East Lansing honors community veterans with wreath laying ceremony
On the front lawn of the East Lansing Hannah Community Center, a crowd gathered to honor those who have served their country. Members of the East Lansing community laid wreaths on the Veterans Monument and the Medal of Honor Memorial this Thursday.
Company C, 1st Battalion, 24th Marines’ Major Bert Reinink and Inspector-Instructor 1st Sergeant Jan Pocaigue carried the wreaths and placed them in front of both memorials.
With not a cloud in the sky and attendees dressed for the occasion, they celebrated veterans. Attendees wore smiles, greeted each other warmly and honored the servicepeople present.
Following the conclusion of the ceremony, East Lansing Hannah Community Center Director Elaine Hardy thanked those present and invited the crowd to enjoy refreshments.
“I just thought today was an especially beautiful day for the community to come together and honor those men and women who are in service and those who have served our country,” Hardy said. “As a coordinator for this community center, it always makes me happy when the community can come together at this space, but it’s always uplifting when we can come together as Americans and remember our service men and women”
The Veterans Monument recognizes members of the East Lansing community who gave their lives serving their country. The Medal of Honor Memorial recognizes U.S. Marine Corps Reserve 2nd Lt. Sherrod E. Skinner, Jr, who grew up and attended school in East Lansing.
Major Bert Reinink and 1st Sergeant Jan Pocaigue reminded attendees to pause and remember the commitment of those who serve and do not receive recognition.
“It’s an extreme honor to come out here, any time you can come out and memorialize those who paid the ultimate sacrifice and those who have served faithfully and honorably to this great nation," 1st Sergeant Pocaigue said. "I’m really thankful to the city of East Lansing officials who allowed us to come out here and do this.”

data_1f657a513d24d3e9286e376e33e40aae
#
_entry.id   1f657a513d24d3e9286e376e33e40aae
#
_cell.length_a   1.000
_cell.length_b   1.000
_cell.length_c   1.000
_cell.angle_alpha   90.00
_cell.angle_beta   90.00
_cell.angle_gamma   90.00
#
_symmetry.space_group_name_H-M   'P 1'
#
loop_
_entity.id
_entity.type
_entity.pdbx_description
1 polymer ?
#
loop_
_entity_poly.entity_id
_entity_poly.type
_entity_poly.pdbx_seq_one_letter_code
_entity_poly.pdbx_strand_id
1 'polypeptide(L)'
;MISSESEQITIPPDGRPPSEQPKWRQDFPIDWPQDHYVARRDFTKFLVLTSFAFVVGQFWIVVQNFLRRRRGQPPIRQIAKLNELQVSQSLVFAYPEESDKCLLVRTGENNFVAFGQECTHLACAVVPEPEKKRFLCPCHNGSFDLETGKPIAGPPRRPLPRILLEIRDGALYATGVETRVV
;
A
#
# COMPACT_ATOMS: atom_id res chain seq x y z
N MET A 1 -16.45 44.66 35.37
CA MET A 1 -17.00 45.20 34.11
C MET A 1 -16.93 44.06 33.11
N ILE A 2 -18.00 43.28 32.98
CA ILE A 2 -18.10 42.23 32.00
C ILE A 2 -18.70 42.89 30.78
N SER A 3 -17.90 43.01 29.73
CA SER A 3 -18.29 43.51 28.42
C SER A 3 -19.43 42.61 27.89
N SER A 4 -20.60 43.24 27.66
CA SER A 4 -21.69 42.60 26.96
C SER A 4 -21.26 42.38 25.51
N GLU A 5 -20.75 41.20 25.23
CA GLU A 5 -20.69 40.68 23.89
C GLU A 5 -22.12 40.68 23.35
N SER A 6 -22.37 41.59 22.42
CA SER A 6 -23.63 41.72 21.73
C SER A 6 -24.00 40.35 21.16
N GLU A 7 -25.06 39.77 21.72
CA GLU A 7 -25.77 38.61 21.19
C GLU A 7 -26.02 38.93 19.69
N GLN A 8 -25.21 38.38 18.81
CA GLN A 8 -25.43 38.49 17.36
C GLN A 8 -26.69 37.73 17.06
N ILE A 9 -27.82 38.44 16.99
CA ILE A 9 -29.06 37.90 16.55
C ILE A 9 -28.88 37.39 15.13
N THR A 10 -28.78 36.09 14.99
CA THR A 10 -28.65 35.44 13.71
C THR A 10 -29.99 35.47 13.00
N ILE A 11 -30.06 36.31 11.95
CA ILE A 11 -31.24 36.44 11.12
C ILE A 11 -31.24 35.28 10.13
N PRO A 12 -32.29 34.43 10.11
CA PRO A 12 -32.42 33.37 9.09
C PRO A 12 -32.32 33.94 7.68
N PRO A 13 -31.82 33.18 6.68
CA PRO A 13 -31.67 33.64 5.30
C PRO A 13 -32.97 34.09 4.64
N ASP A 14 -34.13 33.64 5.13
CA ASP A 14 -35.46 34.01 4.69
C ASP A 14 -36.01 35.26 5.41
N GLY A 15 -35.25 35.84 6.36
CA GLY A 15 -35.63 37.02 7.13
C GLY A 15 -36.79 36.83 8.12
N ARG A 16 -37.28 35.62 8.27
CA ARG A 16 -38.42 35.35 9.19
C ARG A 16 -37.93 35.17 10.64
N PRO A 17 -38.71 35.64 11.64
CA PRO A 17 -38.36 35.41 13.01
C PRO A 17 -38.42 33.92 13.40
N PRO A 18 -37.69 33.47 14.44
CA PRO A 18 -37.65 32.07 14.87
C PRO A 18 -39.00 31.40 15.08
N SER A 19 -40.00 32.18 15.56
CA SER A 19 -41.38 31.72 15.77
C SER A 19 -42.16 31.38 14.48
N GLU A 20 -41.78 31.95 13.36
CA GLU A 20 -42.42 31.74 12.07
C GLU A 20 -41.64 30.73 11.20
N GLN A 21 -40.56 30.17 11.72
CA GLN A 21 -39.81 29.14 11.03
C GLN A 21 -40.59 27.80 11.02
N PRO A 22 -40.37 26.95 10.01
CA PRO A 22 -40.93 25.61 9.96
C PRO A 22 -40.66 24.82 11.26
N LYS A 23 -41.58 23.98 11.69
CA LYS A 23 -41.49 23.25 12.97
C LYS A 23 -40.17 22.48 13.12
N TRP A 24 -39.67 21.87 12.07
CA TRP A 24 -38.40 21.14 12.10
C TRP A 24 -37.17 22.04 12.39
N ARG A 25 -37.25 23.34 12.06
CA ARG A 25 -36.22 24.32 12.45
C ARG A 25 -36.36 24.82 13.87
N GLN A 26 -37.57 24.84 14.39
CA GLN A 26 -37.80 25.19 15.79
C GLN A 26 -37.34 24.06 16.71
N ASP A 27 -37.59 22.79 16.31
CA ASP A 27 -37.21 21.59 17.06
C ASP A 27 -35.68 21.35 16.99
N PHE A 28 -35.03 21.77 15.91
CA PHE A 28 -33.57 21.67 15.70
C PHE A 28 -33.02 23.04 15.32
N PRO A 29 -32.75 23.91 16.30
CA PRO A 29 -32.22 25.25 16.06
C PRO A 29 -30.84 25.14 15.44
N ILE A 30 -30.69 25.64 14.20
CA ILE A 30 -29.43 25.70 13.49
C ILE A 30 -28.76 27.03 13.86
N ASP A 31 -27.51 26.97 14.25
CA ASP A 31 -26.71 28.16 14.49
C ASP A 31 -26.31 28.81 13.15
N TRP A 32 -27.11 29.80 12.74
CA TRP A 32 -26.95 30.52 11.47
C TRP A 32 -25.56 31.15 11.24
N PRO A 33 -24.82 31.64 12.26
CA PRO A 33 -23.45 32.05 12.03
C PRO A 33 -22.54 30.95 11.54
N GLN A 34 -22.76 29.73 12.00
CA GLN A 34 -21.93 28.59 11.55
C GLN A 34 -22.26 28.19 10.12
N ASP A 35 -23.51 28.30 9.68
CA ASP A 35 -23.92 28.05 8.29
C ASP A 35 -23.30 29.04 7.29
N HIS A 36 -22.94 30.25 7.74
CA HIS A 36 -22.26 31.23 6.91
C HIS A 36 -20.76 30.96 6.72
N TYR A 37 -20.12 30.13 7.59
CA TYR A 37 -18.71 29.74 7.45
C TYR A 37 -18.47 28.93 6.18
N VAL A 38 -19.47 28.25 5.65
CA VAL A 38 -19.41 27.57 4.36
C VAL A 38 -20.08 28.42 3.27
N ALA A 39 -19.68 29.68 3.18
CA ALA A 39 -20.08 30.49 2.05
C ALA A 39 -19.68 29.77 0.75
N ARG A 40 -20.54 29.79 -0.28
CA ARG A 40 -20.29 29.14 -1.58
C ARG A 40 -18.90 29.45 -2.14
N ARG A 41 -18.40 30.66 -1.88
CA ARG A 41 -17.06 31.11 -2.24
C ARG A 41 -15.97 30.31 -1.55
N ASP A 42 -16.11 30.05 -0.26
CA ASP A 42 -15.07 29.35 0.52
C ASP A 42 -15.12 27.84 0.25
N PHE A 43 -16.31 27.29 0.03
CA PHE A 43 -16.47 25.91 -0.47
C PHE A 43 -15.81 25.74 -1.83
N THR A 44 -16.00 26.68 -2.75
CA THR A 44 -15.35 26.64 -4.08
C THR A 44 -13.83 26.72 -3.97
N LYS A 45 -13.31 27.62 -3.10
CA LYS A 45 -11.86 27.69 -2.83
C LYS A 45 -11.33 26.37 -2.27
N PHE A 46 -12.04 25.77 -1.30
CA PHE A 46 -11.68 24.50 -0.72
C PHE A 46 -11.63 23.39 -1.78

Major Reinink echoed his colleague’s sentiments and gratitude towards the city of East Lansing.
“It is a tremendous honor and we have significant pride in being able to take part in a ceremony such as this. The city of East Lansing has a long-standing reputation for supporting the service members.”
East Lansing Councilmember Aaron Stephens attended not only to support his community, but also his country. He recognized the importance of a supportive community, locally and nationally.
“It’s not only necessary, but extremely important that we pay tribute and service to the service men and women who paid the ultimate sacrifice and those people that are still protecting our country," Stephens said. "I am proud to live in a community that does that.”
For many service members, their service brings them away from the places and communities they call home. Major Reinink expressed his great appreciation for the role community plays in the lives of those in service.
“As citizens, as members of the armed forces, we find comfort in community and to know that the community is supportive of us, it is extremely helpful. The community is where we’re born, we’re raised, we go to school, we work, we worship, " Major Reinink said. "Then, as a service member we volunteer and we go somewhere else and we leave that community. When we leave, very often we leave somebody else back in the community, whether it’s our parents, our spouse, kids often get left in the communities and so for us to understand and know that there is support, local support is very comforting.”